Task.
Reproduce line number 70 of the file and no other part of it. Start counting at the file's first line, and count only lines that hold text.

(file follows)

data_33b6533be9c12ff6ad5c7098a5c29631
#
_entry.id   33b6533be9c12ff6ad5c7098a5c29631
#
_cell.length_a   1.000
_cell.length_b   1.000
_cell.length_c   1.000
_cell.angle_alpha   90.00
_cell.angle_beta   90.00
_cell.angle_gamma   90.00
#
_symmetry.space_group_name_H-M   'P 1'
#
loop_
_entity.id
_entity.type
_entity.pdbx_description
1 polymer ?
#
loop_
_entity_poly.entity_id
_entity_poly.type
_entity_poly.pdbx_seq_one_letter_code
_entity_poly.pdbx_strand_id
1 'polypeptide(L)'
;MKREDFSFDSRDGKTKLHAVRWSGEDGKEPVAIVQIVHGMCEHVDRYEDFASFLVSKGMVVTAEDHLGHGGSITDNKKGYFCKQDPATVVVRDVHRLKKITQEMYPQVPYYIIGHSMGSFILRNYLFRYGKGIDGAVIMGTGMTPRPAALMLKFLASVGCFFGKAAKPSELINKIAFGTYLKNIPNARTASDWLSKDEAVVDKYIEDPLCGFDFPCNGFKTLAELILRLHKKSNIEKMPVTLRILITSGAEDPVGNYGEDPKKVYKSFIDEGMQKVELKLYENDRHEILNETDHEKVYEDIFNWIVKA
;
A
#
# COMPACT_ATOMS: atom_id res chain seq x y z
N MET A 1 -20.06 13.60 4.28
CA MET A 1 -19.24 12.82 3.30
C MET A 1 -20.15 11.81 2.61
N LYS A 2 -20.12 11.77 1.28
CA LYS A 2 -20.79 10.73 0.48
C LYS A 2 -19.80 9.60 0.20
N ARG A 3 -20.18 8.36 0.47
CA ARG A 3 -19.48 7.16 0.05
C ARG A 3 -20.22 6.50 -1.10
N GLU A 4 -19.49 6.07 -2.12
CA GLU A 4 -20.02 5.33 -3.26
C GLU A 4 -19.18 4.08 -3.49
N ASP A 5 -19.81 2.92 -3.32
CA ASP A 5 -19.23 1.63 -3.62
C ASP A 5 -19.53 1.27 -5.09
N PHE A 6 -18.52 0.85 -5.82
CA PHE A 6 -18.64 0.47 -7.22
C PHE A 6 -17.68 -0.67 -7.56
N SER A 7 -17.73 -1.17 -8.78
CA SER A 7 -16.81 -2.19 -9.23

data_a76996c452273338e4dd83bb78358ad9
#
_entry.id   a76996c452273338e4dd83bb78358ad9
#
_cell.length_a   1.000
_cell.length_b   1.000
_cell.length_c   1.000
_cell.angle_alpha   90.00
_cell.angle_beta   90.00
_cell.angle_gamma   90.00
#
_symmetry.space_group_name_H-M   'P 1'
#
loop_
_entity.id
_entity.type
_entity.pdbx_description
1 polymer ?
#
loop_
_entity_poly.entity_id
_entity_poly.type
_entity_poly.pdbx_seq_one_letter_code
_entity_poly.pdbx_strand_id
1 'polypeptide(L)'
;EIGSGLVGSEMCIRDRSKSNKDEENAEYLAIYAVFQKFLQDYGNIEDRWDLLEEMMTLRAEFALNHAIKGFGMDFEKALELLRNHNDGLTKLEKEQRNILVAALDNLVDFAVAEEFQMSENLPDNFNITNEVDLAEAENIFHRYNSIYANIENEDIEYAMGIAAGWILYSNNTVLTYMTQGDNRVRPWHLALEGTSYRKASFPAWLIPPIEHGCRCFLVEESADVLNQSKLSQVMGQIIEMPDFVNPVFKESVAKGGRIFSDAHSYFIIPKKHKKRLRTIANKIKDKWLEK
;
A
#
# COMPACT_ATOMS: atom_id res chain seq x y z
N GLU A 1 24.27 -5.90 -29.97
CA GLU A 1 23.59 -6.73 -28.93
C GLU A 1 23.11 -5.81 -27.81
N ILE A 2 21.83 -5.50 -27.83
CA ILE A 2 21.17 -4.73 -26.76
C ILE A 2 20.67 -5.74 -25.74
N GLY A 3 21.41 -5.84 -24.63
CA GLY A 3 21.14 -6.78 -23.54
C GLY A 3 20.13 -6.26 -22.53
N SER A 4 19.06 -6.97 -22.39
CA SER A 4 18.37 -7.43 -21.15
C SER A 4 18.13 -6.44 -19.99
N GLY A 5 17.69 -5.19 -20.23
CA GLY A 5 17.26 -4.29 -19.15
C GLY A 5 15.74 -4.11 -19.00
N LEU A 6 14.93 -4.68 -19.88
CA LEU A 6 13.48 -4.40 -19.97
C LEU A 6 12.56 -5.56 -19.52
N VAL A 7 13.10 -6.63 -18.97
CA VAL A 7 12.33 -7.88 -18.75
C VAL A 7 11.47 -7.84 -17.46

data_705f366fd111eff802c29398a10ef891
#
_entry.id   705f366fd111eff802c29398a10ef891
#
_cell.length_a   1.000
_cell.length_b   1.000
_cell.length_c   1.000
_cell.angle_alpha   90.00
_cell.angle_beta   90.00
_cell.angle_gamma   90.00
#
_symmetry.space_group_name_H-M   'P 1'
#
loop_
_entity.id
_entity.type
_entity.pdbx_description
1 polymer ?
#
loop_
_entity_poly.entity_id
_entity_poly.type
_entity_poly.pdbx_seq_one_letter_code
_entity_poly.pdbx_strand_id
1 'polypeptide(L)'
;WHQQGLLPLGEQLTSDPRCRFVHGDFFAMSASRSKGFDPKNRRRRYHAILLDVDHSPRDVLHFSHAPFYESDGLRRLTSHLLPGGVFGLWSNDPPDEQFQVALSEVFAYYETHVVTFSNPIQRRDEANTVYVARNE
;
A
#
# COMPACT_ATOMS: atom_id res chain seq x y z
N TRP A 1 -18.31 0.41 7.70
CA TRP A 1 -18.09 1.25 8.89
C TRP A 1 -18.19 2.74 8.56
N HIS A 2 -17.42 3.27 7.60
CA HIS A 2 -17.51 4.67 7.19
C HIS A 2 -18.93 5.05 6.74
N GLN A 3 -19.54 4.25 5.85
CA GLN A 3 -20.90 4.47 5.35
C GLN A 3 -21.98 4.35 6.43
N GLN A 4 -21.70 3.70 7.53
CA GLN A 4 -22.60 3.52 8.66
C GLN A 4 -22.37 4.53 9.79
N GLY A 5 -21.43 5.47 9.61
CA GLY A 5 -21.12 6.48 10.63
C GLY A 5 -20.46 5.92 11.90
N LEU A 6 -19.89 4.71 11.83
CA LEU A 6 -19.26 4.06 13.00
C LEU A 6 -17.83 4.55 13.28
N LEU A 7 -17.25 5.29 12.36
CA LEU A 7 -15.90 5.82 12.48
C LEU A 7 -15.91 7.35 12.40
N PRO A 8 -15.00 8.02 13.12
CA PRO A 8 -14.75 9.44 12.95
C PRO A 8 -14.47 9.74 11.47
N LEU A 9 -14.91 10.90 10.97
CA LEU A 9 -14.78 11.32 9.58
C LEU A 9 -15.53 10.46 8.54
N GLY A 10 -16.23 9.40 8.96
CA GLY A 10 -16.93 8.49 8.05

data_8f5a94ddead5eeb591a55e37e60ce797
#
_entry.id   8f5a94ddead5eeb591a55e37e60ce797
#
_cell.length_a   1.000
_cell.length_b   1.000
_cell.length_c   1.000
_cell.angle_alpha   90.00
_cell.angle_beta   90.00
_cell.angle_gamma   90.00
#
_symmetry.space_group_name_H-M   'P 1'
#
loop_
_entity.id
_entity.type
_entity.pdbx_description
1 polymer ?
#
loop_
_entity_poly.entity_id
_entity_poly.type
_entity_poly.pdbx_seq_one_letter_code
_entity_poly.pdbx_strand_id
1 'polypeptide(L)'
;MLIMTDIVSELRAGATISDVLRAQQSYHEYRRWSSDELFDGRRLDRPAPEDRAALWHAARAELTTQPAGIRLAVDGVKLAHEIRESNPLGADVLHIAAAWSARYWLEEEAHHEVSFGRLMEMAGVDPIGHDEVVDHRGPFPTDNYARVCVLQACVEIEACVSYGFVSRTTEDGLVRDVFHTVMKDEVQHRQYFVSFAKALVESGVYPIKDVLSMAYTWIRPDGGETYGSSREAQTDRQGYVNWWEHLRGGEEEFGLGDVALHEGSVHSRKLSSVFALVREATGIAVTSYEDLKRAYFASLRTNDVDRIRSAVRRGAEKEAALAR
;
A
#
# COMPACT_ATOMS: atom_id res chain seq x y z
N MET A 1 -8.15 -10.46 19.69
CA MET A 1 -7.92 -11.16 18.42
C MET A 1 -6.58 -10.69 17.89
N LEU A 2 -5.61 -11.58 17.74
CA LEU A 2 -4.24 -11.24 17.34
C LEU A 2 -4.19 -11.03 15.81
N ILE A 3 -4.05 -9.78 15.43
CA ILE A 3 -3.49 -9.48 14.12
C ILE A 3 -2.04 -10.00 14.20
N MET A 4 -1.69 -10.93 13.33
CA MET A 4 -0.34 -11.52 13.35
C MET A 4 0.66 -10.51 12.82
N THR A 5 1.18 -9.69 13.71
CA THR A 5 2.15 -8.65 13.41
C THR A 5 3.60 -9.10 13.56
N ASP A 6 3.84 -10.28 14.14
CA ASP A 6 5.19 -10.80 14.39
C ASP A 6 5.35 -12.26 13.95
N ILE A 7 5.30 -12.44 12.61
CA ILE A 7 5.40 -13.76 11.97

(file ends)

loop_